By Sam Le
Northwest Asian Weekly
With thousands of Vietnamese community members coming together to celebrate Tết at the Seattle Center Armory and Fisher Pavilion, organizers hosted a comprehensive health fair on Jan. 26 and 27. Dedicated to serving the members of the community, this year’s health fair was expanded to two days of the celebration and inclusive for all participants.
“Tet in Seattle Health Fair started five years ago by Ashley Nguyen, who at the time was a registered nurse at Swedish Medical,” said Ly Huynh, one of the organizers. “The health fair has grown, and has tripled from last year.”
This year, the fair offered free screenings and services for blood pressure, diabetes, cholesterol, flu shots, chiropractic care, and more. Included with these services and heavily emphasized was the access to mental health services, with the Asian Counseling and Referral Services (ACRS), a key API community partner.
Huynh said, “A big part of our goal is to get community members checked into health care and provide a space for community members to be comfortable by providing Vietnamese interpreters and familiar faces in the community, such as ACRS and the Vietnamese Health Board.”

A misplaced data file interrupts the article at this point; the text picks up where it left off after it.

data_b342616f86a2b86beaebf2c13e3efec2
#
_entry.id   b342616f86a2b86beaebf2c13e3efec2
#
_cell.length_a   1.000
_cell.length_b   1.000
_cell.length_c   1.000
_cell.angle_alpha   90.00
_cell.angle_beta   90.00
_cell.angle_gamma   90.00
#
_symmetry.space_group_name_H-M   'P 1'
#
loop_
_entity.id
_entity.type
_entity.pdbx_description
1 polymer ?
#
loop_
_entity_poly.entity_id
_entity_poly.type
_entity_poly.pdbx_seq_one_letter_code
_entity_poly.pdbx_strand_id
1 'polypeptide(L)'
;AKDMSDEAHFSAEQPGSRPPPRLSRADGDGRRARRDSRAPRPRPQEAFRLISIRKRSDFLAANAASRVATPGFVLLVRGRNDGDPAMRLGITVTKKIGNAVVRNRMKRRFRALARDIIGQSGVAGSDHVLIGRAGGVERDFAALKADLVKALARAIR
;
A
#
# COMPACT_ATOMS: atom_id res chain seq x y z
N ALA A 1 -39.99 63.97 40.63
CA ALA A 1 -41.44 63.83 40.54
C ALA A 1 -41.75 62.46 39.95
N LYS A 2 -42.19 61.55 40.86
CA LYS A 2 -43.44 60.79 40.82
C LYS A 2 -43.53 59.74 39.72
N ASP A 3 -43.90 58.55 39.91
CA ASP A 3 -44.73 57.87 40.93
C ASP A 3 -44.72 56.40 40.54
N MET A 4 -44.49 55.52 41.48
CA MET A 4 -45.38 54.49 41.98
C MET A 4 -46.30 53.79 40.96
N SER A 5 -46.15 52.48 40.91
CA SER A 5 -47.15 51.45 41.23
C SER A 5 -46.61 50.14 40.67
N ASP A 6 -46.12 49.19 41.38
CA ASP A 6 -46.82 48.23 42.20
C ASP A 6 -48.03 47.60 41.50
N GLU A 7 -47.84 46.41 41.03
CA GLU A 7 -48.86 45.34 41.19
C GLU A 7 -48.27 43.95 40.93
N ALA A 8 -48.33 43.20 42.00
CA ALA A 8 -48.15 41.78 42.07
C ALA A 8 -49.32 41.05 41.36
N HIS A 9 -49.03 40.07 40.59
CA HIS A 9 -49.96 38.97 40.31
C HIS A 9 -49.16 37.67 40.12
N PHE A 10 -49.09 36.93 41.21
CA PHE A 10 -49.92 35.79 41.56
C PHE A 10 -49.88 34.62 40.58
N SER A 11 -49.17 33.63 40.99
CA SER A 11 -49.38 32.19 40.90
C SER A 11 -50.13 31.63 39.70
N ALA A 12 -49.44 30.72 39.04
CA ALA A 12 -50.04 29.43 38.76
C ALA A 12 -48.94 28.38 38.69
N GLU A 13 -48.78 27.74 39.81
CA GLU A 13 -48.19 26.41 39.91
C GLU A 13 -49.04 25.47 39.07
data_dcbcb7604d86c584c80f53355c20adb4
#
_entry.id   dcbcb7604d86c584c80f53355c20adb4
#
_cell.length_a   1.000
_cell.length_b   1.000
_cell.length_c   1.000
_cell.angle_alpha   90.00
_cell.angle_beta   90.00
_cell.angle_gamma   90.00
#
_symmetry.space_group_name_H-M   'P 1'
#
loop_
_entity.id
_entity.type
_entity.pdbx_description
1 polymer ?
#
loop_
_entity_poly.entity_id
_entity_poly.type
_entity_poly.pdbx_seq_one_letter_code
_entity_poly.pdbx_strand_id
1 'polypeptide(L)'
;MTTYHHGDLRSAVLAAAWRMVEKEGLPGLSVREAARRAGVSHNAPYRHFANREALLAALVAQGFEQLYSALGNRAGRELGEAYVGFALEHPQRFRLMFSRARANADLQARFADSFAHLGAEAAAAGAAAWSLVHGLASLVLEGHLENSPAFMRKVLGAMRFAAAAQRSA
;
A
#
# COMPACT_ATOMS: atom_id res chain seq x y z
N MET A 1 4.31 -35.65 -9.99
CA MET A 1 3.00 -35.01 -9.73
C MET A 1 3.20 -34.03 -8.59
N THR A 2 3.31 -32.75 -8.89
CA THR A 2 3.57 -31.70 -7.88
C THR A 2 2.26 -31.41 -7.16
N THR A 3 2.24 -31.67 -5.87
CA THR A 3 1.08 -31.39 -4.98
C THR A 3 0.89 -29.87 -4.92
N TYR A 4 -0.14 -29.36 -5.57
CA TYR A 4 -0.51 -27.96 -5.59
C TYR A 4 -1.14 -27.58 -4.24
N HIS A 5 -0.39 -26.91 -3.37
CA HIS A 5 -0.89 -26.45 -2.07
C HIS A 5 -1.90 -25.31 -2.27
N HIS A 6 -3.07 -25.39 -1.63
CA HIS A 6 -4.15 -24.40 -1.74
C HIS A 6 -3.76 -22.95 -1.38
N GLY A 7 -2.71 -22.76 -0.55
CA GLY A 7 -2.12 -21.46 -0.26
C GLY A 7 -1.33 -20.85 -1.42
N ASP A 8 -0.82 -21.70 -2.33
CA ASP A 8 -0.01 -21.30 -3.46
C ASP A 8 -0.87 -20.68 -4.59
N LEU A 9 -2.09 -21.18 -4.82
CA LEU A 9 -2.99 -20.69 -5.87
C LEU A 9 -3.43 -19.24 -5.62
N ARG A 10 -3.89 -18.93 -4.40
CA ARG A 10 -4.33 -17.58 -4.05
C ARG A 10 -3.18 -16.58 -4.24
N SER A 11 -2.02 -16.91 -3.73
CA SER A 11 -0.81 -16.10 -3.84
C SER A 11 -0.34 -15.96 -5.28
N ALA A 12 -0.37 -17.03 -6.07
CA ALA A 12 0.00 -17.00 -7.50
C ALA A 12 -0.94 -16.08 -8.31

One of the key reasons for the health fair success stem from the active participation of students, health professionals, and organizations.
“I learned about volunteering at the health fair through my student organization, Seattle University Student Nurses Association — we are doing vital signs screenings. I wanted to get involved with my community this year and show up for my people,” said Kristine Dao, a third-year nursing student at Seattle University. “I want to be more than just a student nurse and to be active in spreading awareness and opportunities with other students and the community.”
Student volunteers from Seattle University and University of Washington undergraduate and graduate health programs volunteered in both the capacities of organizing the health fair and providing community members with services.
Furthermore, professionals volunteered their time to provide the flu shots, dentistry needs, and mammograms.
“Any health care organizations or individuals who have any health education built into their mission and vision should share that with the community to increase awareness and prevention,” shared My Linh Nguyen, the director of the clinical operations at the Vietnam Health Clinic and representative of Bartell Drugs and Pharmacy.
“With the Vietnamese community, we always try to incorporate health fairs at many levels, as we are always involved and wanting to share and give back to the community. This health fair is one way we allow our communities to learn about health care, whether it is medical, dental, or vision care,” said Nguyen.